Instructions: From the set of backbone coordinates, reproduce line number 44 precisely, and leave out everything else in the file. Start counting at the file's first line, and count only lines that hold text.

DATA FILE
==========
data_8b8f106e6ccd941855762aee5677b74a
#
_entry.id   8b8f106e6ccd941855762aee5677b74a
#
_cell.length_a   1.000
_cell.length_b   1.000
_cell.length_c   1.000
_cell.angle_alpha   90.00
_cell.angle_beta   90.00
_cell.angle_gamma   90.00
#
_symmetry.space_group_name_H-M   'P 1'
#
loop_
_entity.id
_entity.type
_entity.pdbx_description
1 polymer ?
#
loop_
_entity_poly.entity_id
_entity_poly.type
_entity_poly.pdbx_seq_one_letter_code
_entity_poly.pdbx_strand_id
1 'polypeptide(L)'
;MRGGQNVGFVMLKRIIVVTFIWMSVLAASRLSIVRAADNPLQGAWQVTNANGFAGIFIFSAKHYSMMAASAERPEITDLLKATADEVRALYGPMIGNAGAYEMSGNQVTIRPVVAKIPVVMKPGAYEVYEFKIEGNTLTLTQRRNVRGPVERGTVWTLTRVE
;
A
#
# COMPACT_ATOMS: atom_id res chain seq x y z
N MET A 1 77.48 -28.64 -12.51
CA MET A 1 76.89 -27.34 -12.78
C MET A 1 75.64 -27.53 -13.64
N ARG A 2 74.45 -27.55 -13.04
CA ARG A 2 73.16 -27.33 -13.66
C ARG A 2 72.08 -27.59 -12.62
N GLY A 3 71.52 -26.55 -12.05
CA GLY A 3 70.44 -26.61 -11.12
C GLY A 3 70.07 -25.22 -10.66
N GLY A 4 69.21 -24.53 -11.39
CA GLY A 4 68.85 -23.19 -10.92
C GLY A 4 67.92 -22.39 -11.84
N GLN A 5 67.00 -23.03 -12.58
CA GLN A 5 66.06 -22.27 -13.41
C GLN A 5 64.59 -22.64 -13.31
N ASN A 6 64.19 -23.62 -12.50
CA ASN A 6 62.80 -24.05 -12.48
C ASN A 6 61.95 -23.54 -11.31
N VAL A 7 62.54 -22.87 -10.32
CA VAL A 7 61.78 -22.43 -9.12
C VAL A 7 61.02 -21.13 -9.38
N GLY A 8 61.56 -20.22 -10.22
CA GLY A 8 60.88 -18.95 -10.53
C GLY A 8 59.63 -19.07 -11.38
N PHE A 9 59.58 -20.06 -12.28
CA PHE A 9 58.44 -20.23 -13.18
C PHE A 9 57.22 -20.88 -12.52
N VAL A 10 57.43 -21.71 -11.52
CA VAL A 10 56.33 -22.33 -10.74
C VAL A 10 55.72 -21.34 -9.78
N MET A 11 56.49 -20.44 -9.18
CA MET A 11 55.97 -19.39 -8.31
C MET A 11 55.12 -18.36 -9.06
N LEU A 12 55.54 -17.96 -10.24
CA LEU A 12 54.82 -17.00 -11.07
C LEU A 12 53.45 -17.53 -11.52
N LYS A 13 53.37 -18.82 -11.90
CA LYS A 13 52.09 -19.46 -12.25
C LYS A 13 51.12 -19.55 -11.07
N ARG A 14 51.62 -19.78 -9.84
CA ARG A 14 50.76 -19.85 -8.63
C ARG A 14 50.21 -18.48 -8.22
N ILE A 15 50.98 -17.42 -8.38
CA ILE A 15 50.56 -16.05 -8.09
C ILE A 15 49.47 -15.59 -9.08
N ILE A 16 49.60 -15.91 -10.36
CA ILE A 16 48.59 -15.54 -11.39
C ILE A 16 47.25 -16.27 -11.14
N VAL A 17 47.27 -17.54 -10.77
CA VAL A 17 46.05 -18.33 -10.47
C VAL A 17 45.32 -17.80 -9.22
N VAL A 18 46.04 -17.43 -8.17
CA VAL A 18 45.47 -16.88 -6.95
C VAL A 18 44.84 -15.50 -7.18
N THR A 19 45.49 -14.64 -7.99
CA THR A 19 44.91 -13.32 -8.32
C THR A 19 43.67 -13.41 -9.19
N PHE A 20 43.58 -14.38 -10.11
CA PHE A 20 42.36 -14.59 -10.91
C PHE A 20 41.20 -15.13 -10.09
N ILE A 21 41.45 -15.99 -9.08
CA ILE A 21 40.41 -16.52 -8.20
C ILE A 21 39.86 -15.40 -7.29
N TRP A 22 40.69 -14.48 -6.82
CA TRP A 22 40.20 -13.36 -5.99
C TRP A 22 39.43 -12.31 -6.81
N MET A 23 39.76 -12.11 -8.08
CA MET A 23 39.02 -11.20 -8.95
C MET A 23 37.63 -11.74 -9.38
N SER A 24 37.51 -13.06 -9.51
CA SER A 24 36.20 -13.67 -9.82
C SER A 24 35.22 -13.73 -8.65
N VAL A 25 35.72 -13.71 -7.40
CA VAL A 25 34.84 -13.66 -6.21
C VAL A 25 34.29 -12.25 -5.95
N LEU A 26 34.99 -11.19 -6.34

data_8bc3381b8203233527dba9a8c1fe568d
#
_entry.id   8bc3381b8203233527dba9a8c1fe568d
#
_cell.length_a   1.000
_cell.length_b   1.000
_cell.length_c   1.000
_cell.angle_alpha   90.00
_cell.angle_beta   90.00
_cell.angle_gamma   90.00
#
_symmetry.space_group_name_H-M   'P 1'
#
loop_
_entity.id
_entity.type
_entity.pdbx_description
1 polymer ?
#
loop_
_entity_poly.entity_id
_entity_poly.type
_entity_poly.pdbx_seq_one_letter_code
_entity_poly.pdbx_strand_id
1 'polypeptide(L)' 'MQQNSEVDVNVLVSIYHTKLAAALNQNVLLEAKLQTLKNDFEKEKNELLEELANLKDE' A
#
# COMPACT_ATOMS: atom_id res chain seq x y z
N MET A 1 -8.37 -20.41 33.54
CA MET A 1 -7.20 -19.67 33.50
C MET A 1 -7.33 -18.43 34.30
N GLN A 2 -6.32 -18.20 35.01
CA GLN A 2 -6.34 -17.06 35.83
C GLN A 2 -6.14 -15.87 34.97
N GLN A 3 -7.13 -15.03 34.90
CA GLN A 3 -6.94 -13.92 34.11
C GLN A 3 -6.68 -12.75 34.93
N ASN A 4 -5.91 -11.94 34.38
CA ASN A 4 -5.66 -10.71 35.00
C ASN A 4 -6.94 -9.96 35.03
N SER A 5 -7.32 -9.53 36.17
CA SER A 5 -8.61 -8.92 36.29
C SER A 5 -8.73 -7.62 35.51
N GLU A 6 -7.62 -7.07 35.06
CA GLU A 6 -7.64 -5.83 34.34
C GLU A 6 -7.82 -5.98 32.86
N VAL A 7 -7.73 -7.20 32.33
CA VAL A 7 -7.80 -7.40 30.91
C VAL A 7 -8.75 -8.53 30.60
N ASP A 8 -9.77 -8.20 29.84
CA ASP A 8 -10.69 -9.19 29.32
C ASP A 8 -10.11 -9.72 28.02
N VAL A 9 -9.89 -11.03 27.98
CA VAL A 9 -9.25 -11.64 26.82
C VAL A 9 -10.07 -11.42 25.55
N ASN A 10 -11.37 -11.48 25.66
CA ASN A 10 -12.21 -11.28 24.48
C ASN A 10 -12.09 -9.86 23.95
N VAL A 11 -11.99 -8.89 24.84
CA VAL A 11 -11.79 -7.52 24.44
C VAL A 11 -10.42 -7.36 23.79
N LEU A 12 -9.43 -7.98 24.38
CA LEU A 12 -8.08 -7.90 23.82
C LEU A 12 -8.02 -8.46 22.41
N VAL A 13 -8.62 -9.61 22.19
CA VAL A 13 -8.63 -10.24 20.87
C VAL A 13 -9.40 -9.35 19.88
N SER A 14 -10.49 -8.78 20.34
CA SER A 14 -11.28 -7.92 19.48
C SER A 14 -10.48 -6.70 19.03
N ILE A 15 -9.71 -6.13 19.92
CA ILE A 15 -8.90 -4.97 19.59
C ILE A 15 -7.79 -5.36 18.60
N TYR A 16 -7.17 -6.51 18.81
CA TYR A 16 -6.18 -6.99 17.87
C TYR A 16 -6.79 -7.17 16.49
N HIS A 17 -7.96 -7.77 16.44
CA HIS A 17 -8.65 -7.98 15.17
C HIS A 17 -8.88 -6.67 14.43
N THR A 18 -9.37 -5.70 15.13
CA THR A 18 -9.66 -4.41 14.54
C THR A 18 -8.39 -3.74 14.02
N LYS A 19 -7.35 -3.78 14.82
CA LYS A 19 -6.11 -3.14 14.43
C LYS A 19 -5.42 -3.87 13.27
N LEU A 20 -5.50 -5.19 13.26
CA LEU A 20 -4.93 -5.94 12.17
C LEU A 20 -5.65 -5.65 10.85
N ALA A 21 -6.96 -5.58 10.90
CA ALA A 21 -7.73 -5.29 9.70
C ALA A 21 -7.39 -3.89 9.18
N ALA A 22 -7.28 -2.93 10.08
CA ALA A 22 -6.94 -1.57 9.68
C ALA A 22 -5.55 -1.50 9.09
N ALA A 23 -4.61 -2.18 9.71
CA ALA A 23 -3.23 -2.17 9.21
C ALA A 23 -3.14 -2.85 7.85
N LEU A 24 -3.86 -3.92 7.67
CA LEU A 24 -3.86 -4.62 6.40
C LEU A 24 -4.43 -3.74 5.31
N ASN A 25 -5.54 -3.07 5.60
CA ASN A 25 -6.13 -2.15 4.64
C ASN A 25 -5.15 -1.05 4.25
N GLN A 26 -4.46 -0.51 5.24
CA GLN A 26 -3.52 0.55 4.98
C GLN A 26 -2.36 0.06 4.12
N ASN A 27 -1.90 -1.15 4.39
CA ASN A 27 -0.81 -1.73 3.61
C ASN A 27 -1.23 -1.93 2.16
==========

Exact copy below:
CA GLN A 5 66.06 -22.27 -13.41